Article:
There is yet more opposition to proposals for the reform of land and estate ownership in Scotland, put forward by the country’s ruling Scottish National Party.
Estates Gazette reported yesterday that the SNP was concerned at the fact that around half of all the privately-owned land in Scotland is controlled by just 432 people and that owners of sporting estates have not paid business rates since an exemption granted to them in 1994 by the Conservative government of the day.
Instead the SNP wants to that tax relief for shooting estates and force the sale of land if owners are blocking economic development.
Now Andrew Hopetoun, chairman of the Historic Houses Association for Scotland, says the SNP proposals “create further uncertainty for the future of many of Scotland’s most historic houses” at a time when many owners are already finding it increasingly difficult to keep up with the maintenance bills of these iconic properties.
“With the majority of Scotland’s built heritage in private ownership, the prospect of surrounding land - which is often key to the viability of the historic house too - being lost as the result of a decision to force a sale, does little to quell the current state of unease” he says.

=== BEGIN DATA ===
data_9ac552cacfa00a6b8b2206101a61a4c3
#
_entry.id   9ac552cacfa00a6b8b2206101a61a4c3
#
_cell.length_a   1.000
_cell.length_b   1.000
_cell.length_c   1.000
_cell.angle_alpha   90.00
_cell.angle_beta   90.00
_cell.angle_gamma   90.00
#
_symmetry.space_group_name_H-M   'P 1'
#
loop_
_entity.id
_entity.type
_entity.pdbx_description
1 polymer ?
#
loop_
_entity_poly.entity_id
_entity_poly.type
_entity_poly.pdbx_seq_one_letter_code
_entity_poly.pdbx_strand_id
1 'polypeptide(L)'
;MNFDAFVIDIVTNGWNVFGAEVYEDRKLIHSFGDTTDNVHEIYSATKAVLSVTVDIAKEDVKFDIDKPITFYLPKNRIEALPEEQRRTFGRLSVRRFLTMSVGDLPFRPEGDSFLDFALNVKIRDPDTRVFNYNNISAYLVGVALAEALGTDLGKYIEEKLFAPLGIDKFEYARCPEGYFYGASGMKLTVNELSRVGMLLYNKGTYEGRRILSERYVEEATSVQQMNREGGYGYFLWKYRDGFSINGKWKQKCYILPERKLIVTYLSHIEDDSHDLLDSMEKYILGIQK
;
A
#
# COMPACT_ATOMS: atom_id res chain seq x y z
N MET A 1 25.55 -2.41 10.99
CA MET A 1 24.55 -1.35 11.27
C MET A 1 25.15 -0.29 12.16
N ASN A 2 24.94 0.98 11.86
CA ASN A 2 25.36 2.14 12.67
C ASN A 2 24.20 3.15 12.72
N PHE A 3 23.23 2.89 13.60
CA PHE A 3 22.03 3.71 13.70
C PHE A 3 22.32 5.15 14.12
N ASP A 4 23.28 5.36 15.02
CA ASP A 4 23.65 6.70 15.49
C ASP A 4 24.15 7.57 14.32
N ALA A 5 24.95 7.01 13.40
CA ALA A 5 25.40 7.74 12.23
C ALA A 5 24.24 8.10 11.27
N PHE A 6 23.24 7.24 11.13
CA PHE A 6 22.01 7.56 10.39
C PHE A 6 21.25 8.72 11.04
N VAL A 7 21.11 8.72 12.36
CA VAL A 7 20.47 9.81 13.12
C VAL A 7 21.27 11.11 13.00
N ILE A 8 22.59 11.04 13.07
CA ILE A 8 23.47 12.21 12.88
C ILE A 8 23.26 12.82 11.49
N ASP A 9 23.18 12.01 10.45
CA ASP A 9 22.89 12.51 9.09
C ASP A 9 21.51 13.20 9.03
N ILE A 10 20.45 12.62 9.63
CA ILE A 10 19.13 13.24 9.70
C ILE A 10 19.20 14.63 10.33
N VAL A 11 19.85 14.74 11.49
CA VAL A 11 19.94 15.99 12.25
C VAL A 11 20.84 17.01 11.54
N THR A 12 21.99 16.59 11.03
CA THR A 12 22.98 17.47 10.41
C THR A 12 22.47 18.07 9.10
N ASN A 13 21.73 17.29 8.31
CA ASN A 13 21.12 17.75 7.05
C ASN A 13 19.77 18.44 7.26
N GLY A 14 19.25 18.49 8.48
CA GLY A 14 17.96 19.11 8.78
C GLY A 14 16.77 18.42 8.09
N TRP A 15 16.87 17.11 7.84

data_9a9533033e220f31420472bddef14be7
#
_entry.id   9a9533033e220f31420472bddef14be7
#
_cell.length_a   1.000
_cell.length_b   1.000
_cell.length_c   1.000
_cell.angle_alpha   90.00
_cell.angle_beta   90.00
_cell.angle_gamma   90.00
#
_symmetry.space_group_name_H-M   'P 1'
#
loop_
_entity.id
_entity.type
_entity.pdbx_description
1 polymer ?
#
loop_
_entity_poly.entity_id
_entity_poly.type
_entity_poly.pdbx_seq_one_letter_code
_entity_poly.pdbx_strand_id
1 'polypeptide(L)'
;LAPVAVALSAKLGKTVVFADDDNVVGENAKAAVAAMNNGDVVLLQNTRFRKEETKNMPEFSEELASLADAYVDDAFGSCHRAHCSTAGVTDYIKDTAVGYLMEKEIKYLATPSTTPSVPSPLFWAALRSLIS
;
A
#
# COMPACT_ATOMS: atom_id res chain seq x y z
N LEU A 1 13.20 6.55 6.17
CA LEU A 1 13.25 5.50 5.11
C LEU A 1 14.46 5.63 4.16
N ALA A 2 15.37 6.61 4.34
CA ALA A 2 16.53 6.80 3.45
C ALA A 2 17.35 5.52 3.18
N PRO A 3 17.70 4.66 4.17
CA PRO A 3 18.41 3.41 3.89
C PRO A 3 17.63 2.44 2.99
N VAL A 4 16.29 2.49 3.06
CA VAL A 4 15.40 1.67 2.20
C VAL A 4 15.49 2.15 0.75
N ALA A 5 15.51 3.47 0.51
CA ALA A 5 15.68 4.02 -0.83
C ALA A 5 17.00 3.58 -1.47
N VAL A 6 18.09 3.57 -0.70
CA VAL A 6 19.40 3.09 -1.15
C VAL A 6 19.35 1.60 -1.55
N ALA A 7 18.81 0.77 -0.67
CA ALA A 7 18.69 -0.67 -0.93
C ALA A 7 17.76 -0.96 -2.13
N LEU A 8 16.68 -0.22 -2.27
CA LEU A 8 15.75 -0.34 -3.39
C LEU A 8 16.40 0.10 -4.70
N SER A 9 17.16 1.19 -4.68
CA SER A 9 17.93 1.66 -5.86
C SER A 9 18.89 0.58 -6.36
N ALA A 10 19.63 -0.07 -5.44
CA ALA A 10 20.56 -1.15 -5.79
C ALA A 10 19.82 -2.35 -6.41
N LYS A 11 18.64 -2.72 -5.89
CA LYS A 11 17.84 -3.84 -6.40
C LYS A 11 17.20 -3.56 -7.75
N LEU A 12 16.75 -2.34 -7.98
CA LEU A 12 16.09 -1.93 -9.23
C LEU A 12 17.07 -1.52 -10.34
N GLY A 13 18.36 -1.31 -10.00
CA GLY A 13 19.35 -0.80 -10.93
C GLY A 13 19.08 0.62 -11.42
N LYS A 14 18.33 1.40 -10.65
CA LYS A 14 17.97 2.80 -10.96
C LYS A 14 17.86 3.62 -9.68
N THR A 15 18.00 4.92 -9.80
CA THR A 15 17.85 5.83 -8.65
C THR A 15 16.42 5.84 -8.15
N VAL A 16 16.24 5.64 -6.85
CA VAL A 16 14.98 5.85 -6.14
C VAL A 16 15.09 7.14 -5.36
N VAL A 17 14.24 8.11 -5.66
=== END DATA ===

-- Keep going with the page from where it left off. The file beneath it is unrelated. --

“These landmark buildings are cared for not by the public purse but by individuals and organisations who are determined to keep these properties at the heart of their own community and in doing so, drive tourism and local job creation. We hope sight of such factors, and the benefits private ownership can create, will not be lost as the [Scottish parliament] Bill develops in the next 12 months” says Hopetoun.